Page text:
[RH Review] The Dreamer, The Believer
These are hard times. With the economy, global revolutions and civil unrest, it’s easy to see the state of the world and slip into pessimism. It’s interesting then that Common picks this time to release perhaps his most optimistic offering yet in The Dreamer, The Believer. The album, a sleek 12 songs, carries with it deep running themes of positive thinking, faith, and love (even when love is lost). After dropping the lukewarm LP, Universal Mind Control, Common returned to producer No ID for production on The Dreamer, The Believer. The two did what they do best by retreating into the sounds and spirits of golden-era Hip Hop, a music that Common helped to shape and influence when he gave a Windy City homecooking to beats and rhymes from New York City and Los Angeles.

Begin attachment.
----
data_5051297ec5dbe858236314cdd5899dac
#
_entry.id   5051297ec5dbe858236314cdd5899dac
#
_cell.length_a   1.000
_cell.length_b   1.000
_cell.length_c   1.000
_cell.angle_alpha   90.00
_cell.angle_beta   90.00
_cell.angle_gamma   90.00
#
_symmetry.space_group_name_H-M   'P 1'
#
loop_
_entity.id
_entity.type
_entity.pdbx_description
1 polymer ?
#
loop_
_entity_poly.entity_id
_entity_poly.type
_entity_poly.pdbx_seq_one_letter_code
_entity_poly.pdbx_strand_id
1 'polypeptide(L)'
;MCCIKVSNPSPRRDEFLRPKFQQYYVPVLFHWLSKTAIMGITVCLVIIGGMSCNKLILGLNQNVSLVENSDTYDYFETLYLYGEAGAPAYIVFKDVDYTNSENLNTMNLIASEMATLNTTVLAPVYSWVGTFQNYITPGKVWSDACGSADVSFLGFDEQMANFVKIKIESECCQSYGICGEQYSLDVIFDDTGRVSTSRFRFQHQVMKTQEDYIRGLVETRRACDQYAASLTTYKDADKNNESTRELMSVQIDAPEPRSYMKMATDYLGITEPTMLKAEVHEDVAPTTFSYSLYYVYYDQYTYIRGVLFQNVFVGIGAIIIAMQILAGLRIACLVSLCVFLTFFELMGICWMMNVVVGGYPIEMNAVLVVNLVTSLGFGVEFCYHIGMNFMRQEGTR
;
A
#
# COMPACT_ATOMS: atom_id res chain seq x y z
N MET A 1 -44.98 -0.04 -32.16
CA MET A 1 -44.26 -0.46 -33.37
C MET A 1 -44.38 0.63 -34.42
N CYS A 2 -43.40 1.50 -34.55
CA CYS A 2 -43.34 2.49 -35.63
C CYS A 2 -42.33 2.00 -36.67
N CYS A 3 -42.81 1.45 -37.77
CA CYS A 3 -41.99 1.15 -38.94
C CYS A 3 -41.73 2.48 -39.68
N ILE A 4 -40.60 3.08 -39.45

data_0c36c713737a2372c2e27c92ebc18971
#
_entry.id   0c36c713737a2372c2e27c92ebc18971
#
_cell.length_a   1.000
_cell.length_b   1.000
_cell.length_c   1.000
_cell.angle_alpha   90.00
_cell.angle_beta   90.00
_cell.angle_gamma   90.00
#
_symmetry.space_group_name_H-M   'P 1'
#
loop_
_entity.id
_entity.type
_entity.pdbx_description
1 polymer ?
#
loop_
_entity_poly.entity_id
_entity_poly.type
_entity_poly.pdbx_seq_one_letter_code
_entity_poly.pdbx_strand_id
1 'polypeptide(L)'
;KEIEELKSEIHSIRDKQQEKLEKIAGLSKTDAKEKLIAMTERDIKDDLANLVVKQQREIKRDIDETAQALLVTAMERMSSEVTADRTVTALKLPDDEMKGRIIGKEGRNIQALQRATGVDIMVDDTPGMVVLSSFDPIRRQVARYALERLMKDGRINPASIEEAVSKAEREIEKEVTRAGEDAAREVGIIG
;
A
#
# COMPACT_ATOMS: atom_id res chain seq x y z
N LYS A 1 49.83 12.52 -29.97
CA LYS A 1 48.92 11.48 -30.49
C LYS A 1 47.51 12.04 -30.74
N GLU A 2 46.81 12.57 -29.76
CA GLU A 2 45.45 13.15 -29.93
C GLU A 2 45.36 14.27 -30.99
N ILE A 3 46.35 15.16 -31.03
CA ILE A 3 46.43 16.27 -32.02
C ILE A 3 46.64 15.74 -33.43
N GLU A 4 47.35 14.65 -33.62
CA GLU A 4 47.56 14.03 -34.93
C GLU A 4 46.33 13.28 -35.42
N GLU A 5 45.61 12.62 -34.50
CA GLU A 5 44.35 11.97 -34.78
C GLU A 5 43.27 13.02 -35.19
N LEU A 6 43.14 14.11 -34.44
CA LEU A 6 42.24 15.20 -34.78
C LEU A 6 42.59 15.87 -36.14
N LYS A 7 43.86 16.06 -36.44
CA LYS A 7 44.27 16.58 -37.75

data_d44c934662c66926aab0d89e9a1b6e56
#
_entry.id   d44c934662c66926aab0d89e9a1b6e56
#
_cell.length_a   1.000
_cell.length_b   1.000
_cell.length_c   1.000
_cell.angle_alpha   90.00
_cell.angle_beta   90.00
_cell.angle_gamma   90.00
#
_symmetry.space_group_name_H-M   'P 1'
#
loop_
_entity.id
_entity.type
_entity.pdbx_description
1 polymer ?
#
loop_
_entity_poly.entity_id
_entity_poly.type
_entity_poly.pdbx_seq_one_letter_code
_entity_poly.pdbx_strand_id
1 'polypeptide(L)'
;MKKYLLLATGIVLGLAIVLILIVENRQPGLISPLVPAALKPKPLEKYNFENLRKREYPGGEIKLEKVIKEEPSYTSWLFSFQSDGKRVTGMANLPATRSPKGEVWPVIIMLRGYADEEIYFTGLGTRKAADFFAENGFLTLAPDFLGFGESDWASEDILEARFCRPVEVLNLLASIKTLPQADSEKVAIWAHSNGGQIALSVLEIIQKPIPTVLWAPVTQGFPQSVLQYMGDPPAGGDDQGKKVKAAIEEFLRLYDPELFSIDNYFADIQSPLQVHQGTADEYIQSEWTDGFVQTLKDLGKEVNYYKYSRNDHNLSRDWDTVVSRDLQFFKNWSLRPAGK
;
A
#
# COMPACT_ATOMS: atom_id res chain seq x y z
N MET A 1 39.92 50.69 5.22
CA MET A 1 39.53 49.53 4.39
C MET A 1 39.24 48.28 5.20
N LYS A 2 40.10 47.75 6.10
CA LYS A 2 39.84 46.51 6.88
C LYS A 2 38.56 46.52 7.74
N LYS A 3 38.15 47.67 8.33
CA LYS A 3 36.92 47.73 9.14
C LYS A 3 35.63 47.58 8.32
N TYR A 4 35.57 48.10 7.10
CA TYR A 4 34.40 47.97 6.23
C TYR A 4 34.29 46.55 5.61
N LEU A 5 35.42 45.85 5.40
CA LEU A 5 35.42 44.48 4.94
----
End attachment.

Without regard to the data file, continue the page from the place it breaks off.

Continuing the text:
“You should know where I come from. You should know who I am,” Common states on “Sweet”, one of the album’s fiercest records. While the line is a direct challenge to Hip Hop artists that do more singing than rhyming, it’s also very fitting for The Dreamer, The Believer, which is a return to Common’s roots. It seems like Common is in a peculiar pattern dating back to Electric Circus. He releases a more experimental project that doesn’t really hit, only to return with something undeniable. It happened with Be and Finding Forever, and is now upon us again with this follow-up to UMC. In a way, The Dreamer, The Believer, is the perfect release for these days and times. Sonically as well as thematically, the album communicates persistence, faith, and positive thinking, while being realistic. This is music you can believe in.